In a little noticed story out yesterday, NASA had another screw-up.
LOS ANGELES, California (AP) -- A robotic NASA spacecraft designed to rendezvous with an orbiting satellite instead crashed into its target, according to a summary of the investigation released Monday.
Investigators blamed the collision on faulty navigational data that caused the DART spacecraft to believe that it was backing away from its target when it was actually bearing down on it.
The only thing remarkable about this was, well, its unremarkability. Over the past few years, we have seen the failure of several Mars missions, a special probe designed to collect comet dust and return it to earth, and of course the Columbia tragedy.
Of course, there have always been mishaps in space, while pushing the frontiers of science and technology. It is a risky adventure, and those who engage in it deserve our respect. We all saw the Challenger explode ten years ago, and we probably saw Tom Hanks re-enact the now hazily distant but all too familiar saga of Apollo 13.
But what is disturbing is that the numbers have turned around. During the 1960's and 1970's, most of our space missions, manned or unmanned, were successful. The inevitable failures were the exception, but not the rule in the early exploration of space.
Today, we see all manner of failures, and on those rare occasions when we see a success (as I blogged about in one of my very first blog posts), it seems to be the rarity, not the more numerous failures.
What has changed since the 1960's and 1970's compared to today?
How about: The missions are often more dangerous or problematical. Well, not so fast. We sent unmanned probes much farther out into space in the 1970's, including one that managed to swing by Jupiter, Saturn, Uranus and Neptune in a sort of giant pinball arrangement on its way out of the solar system. Besides, most of the mishaps have involved Mars missions (with the sojourner rovers being about the only successes of note there). But going to Mars was accomplished with very little complication by the 1970's era Viking landers, and today's mishap had to do with an unmanned mission that was heading towards a satellite in earth orbit. So it's hard to argue that the missions are more dangerous or difficult, because in general they are not.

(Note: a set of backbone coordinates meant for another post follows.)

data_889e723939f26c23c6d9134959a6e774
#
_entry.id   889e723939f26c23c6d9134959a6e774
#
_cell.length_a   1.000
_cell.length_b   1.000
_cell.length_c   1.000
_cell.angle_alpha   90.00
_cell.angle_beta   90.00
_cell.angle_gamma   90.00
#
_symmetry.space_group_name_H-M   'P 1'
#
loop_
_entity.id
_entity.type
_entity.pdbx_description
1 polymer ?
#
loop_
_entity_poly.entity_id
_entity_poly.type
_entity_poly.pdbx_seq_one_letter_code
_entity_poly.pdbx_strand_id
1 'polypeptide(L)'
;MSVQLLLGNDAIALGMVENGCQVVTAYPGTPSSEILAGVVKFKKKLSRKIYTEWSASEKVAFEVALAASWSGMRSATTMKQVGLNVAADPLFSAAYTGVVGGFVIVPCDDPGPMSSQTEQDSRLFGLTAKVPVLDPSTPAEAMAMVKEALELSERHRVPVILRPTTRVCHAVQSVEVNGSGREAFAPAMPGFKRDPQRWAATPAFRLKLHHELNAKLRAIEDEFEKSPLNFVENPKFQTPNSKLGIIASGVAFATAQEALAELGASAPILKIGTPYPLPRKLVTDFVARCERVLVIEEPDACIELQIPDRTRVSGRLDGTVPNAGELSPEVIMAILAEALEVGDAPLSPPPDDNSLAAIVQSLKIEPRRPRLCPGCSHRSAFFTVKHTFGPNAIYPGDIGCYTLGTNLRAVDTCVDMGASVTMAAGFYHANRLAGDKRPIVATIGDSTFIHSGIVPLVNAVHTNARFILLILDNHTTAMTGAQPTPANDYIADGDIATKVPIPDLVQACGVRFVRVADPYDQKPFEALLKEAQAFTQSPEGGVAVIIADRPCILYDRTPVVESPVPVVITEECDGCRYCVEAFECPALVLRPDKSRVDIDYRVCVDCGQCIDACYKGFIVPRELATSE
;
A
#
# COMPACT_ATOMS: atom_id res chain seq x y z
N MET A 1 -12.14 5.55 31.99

Well, then, what about the techological changes? What about them? Isn't technology supposed to simplify things instead of making them more complicated?
How about the quality of the engineers? It is certainly true that the geniuses, headed by Werner von Braun, who gave us those early rockets have long since retired. But today we have a whole new generation of geniuses. We certainly have schools who can give them and do give them the same education (or perhaps an even more modern one) than the early NASA engineers had. After all, look at how many of those quality engineers Raytheon has?
Ah, there is the problem. Not that you can blame Raytheon for hiring the best people they can get (or any other company, for that matter), but you can blame our government.
Our government has changed from one where in the 1960's and 1970's a philosophy of 'do what it takes to make it work,' to a philosophy of 'make it work for as little as it can take.' NASA started to suffer budget cuts during the Reagan era, and its budget has continued to decline since. At the same time, additional bureacrats (largely due to unspecified mandates about 'accountability') have popped up more concerned with the budget than with the overall mission of the agency.
Not that the engineers that NASA gets are bad engineers, because they're not, but it is certainly true that NASA gets second pick, after private industry, because of their low relative budget. We may not have noticed (as much) in the 1980's, because many of the original veterans were still around, and even when you starve an agency it takes a few years for the long term effects to be felt. But felt they now have been.
Conservatives love to argue that their budget cuts won't impact the service level of government. Well, at least in this case it appears that they are dead wrong about that.